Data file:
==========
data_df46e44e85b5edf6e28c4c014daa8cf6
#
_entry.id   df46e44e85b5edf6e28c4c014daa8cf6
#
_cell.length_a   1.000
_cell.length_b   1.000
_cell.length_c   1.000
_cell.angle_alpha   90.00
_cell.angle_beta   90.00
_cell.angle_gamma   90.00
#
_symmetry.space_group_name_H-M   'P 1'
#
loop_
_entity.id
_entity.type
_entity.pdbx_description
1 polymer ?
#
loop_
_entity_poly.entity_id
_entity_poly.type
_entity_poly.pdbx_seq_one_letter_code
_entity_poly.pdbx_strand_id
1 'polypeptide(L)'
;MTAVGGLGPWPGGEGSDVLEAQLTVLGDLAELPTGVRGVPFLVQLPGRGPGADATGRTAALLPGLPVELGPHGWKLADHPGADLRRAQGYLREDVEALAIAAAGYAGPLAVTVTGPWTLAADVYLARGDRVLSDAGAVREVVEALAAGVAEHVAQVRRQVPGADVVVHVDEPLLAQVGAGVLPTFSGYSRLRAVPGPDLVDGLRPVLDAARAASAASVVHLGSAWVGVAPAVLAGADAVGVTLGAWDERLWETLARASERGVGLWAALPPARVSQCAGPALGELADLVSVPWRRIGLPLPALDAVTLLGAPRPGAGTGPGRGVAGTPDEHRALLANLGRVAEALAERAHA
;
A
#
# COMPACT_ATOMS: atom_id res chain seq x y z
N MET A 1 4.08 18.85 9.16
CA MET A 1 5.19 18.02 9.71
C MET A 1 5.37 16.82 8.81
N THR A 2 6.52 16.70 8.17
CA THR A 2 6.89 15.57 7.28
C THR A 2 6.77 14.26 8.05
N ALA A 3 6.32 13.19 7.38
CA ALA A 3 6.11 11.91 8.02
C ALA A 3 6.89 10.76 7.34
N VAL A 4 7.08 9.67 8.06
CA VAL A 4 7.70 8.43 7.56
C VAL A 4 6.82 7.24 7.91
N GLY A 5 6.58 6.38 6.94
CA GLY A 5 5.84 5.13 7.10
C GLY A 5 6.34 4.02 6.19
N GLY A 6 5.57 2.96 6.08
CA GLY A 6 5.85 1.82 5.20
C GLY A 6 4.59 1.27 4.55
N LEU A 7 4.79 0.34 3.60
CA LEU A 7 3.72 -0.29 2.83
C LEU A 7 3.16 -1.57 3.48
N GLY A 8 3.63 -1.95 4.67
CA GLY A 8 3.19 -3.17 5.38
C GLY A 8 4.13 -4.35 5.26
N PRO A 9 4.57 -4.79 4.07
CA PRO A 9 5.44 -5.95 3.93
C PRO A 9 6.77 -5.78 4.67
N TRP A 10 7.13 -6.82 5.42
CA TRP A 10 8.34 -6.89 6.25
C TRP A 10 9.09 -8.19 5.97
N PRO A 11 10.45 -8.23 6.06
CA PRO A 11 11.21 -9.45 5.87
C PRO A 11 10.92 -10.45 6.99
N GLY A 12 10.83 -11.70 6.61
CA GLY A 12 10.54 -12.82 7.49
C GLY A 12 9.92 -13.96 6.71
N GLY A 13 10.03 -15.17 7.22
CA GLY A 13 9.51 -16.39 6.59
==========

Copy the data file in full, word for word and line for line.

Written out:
data_df46e44e85b5edf6e28c4c014daa8cf6
#
_entry.id   df46e44e85b5edf6e28c4c014daa8cf6
#
_cell.length_a   1.000
_cell.length_b   1.000
_cell.length_c   1.000
_cell.angle_alpha   90.00
_cell.angle_beta   90.00
_cell.angle_gamma   90.00
#
_symmetry.space_group_name_H-M   'P 1'
#
loop_
_entity.id
_entity.type
_entity.pdbx_description
1 polymer ?
#
loop_
_entity_poly.entity_id
_entity_poly.type
_entity_poly.pdbx_seq_one_letter_code
_entity_poly.pdbx_strand_id
1 'polypeptide(L)'
;MTAVGGLGPWPGGEGSDVLEAQLTVLGDLAELPTGVRGVPFLVQLPGRGPGADATGRTAALLPGLPVELGPHGWKLADHPGADLRRAQGYLREDVEALAIAAAGYAGPLAVTVTGPWTLAADVYLARGDRVLSDAGAVREVVEALAAGVAEHVAQVRRQVPGADVVVHVDEPLLAQVGAGVLPTFSGYSRLRAVPGPDLVDGLRPVLDAARAASAASVVHLGSAWVGVAPAVLAGADAVGVTLGAWDERLWETLARASERGVGLWAALPPARVSQCAGPALGELADLVSVPWRRIGLPLPALDAVTLLGAPRPGAGTGPGRGVAGTPDEHRALLANLGRVAEALAERAHA
;
A
#
# COMPACT_ATOMS: atom_id res chain seq x y z
N MET A 1 4.08 18.85 9.16
CA MET A 1 5.19 18.02 9.71
C MET A 1 5.37 16.82 8.81
N THR A 2 6.52 16.70 8.17
CA THR A 2 6.89 15.57 7.28
C THR A 2 6.77 14.26 8.05
N ALA A 3 6.32 13.19 7.38
CA ALA A 3 6.11 11.91 8.02
C ALA A 3 6.89 10.76 7.34
N VAL A 4 7.08 9.67 8.06
CA VAL A 4 7.70 8.43 7.56
C VAL A 4 6.82 7.24 7.91
N GLY A 5 6.58 6.38 6.94
CA GLY A 5 5.84 5.13 7.10
C GLY A 5 6.34 4.02 6.19
N GLY A 6 5.57 2.96 6.08
CA GLY A 6 5.85 1.82 5.20
C GLY A 6 4.59 1.27 4.55
N LEU A 7 4.79 0.34 3.60
CA LEU A 7 3.72 -0.29 2.83
C LEU A 7 3.16 -1.57 3.48
N GLY A 8 3.63 -1.95 4.67
CA GLY A 8 3.19 -3.17 5.38
C GLY A 8 4.13 -4.35 5.26
N PRO A 9 4.57 -4.79 4.07
CA PRO A 9 5.44 -5.95 3.93
C PRO A 9 6.77 -5.78 4.67
N TRP A 10 7.13 -6.82 5.42
CA TRP A 10 8.34 -6.89 6.25
C TRP A 10 9.09 -8.19 5.97
N PRO A 11 10.45 -8.23 6.06
CA PRO A 11 11.21 -9.45 5.87
C PRO A 11 10.92 -10.45 6.99
N GLY A 12 10.83 -11.70 6.61
CA GLY A 12 10.54 -12.82 7.49
C GLY A 12 9.92 -13.96 6.71
N GLY A 13 10.03 -15.17 7.22
CA GLY A 13 9.51 -16.39 6.59